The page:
Sorry I know this is a late reply but I just can't believe your comments!! I think you are under the misconception that having a baby is the be all end all of community contribution. Not having a child has huge positive effects on a community and indeed on mother earth. The world is grossly over populated. When someone can't have children or chooses not to have children, that is a huge positive effect on our resources, on mother nature, and not to mention all the animals on this earth that are constantly displaced and forced into extinction because we as a race. can't seem to see how our desire to replace ourselves is having a disastrous impact on the planet's future. How on earth can someone's decision NOT to have a child be considered selfish? I think it's a courageous and selfless decision not to. Not all of us are driven by the need to have a child. Having a child is a wonderful thing and I do not begrudge a woman for wanting that. But why do so many of us feel we have to have more than one or two children? There are many cultures on this earth that think it's better to have 5,6,7 children so that the parents are looked after when they are old. No wonder the earth's precious resources are running out. We are a selfish, selfish race. And your comment calling someone selfish for not wanting to contribute to the worlds gross over population is quite simply ludicrous.

You say that a woman's decision not to have children has little or no positive impact on her family and friends. What a load of rubbish! Such a narrow minded point of view. When you don't have children, you have so much more time to do other fulfilling things that are important to you, your family or your community. Choosing to not have a child is a milestone in my books. Celebrate it ladies. It's your right and you DO create a positive impact on your community. When you choose NOT to have a child you're saying you're happy to be who you are and you don't need a child to make you feel whole. I wish more women felt like that. I'm so tired of women thinking I'm strange because I don't have a child. Shame on anyone that has ever made a woman feel like that.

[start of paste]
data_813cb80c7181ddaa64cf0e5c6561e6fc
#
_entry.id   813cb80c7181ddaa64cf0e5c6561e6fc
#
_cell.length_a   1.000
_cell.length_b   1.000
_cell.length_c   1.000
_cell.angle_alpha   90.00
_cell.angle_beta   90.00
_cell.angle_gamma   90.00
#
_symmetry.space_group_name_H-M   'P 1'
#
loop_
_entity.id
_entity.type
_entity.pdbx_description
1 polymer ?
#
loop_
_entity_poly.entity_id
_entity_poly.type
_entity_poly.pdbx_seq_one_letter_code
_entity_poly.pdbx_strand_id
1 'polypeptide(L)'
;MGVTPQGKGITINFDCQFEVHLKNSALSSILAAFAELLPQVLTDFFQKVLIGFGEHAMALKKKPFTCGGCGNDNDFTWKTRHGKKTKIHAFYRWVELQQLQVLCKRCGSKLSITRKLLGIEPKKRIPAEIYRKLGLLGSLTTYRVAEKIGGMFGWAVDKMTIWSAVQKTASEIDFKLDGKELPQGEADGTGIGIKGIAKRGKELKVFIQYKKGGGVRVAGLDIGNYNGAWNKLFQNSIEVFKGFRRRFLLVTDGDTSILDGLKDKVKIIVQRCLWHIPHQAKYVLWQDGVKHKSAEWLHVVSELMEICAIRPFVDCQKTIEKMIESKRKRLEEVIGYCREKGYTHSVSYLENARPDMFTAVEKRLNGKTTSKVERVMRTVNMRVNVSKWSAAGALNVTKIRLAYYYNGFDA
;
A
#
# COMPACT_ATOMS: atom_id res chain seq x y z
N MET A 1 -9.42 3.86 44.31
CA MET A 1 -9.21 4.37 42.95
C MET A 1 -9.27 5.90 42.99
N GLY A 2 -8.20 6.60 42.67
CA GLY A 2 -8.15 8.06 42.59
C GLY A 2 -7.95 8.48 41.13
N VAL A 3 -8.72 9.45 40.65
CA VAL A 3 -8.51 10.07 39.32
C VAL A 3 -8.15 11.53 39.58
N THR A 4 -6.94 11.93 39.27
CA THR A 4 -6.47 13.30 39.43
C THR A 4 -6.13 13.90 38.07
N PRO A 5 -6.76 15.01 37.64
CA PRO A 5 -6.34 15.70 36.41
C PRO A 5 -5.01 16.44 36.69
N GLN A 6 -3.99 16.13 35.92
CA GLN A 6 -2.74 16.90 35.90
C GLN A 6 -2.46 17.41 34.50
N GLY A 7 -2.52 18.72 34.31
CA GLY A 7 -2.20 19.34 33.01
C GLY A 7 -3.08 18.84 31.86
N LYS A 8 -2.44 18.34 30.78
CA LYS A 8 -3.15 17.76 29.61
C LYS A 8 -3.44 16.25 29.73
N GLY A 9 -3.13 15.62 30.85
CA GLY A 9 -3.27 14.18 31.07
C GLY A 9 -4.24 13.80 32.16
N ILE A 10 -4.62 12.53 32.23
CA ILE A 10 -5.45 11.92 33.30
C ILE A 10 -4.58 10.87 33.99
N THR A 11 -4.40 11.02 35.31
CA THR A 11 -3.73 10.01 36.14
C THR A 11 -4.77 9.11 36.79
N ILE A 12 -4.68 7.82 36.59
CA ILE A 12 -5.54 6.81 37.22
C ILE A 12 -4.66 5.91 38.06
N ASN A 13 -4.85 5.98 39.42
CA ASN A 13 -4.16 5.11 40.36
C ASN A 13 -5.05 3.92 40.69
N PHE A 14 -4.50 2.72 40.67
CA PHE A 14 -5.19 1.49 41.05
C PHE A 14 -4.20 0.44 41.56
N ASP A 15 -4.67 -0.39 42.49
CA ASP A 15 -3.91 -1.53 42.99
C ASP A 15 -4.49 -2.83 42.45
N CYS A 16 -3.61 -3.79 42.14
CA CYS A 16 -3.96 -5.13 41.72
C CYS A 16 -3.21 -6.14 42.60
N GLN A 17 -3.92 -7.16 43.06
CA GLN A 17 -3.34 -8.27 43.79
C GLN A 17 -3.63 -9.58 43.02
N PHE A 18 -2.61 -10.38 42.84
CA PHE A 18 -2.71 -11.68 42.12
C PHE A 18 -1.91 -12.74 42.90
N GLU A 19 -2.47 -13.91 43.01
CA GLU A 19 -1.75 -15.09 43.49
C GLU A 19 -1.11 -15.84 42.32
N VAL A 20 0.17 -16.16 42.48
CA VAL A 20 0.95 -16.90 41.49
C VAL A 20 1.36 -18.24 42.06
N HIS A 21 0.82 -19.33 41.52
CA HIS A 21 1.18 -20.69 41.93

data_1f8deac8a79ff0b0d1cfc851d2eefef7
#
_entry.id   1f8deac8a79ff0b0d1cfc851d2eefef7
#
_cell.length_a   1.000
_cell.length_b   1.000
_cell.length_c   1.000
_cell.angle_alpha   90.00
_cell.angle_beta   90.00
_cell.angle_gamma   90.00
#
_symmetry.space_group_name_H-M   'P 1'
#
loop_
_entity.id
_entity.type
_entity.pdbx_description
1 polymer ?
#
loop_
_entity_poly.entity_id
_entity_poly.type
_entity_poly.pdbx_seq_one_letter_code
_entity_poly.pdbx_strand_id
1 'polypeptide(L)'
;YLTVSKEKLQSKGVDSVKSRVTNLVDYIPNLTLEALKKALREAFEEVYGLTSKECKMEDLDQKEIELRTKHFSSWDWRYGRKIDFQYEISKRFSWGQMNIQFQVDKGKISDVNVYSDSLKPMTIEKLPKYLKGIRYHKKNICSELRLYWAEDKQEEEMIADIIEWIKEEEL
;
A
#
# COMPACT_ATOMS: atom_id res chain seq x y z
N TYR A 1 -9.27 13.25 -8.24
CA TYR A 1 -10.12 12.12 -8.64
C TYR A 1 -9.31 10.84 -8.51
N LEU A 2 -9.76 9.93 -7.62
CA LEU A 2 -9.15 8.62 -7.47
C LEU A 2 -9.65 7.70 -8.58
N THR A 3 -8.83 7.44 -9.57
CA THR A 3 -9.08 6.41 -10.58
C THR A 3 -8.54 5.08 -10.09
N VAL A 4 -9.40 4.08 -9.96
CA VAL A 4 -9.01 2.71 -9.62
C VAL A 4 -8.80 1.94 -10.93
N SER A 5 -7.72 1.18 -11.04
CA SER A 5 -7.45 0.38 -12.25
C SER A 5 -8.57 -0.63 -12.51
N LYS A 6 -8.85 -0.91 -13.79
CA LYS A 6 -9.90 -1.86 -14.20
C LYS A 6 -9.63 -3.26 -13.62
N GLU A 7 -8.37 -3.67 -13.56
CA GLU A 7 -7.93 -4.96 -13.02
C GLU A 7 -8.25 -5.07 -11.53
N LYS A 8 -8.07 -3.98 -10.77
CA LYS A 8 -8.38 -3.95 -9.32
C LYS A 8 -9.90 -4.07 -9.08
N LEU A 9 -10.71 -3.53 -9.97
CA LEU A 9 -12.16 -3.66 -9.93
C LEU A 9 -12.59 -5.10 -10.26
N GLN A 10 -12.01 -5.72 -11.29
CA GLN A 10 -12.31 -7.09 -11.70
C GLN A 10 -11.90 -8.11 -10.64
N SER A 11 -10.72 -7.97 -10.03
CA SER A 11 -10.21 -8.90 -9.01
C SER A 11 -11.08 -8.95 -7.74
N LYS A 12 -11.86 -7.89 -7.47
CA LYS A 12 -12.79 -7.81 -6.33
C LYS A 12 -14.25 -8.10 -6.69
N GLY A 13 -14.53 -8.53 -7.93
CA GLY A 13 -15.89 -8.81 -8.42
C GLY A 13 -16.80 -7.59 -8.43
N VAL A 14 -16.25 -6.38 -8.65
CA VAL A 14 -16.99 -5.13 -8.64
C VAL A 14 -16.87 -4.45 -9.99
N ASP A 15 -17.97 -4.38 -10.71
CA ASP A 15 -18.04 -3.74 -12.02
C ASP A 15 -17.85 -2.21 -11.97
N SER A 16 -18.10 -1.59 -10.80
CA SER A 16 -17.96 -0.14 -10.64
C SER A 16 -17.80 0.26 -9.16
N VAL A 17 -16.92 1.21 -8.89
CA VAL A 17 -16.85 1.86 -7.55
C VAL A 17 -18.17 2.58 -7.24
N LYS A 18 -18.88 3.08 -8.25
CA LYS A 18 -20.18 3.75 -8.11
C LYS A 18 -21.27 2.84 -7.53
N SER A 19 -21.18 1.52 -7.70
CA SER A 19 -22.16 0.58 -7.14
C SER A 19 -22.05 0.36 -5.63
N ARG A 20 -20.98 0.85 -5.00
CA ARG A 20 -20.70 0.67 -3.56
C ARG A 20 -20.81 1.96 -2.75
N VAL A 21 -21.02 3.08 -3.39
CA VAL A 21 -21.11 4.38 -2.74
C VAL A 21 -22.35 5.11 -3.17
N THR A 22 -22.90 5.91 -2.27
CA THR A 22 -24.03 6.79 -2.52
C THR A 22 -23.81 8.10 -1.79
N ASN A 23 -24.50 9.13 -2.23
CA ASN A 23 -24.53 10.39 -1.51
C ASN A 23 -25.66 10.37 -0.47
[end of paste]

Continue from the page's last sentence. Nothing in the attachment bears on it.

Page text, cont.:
My decision not to have children means that NO BODY has been forced to buy me all the dreadful, harmful plastic toys and rubbish that we give our kids in today's society. Nearly all that junk ends up in landfill and poisons the earth. Not to mention all those disposable baby nappies. So I'm happy to celebrate my decision not to have a baby. Mother earth is sighing in relief and thanks me too.

to have or not to have children, a choice to celebrate

i am a 50 year old lesbian who was raised in a family that believes in "a woman's right to choose" whatever that choice might be. when i came out to my mother in my late teens, her primary concern was that she knew i wanted children and she was sad that i would be giving up that opportunity. i told her, "don't worry mom, i'll still have kids". i adopted my oldest daughter as a single parent in my 20's (she's 33 now) and i had my youngest daughter, via alternative insemination when i was 30 (she is now 20). my oldest daughter and her husband decided to have 2 children and her husband won my great respect when he had a vasectomy shortly after the birth of their second child, he said he felt his wife had done more than her share of the work in building their family and that having the vasectomy was but a small gift he could give in return. my youngest daughter doesn't want children. when her future husband expressed disappointment about that fact, she told him "ask me when i'm 30, if i'm going to change my mind that's when it most likely to happen."
i remember when, in our early 30's, my cousin got married and she & her new husband were under a great deal of pressure to have children from both of their families. neither of them wanted children. i called her and asked to give my opinion on the matter. with what sounded like resignation, she listened to what i had to say. i told her, "you obviously understand that having children is a lifetime commitment. please, under no circumstance, have children because someone else wants you to." she expressed relief and gratitude for the comments.
in any event, to make an intentional decision to have or not to have children is an act that deserves celebration in and of itself!

"Sociologists find that as a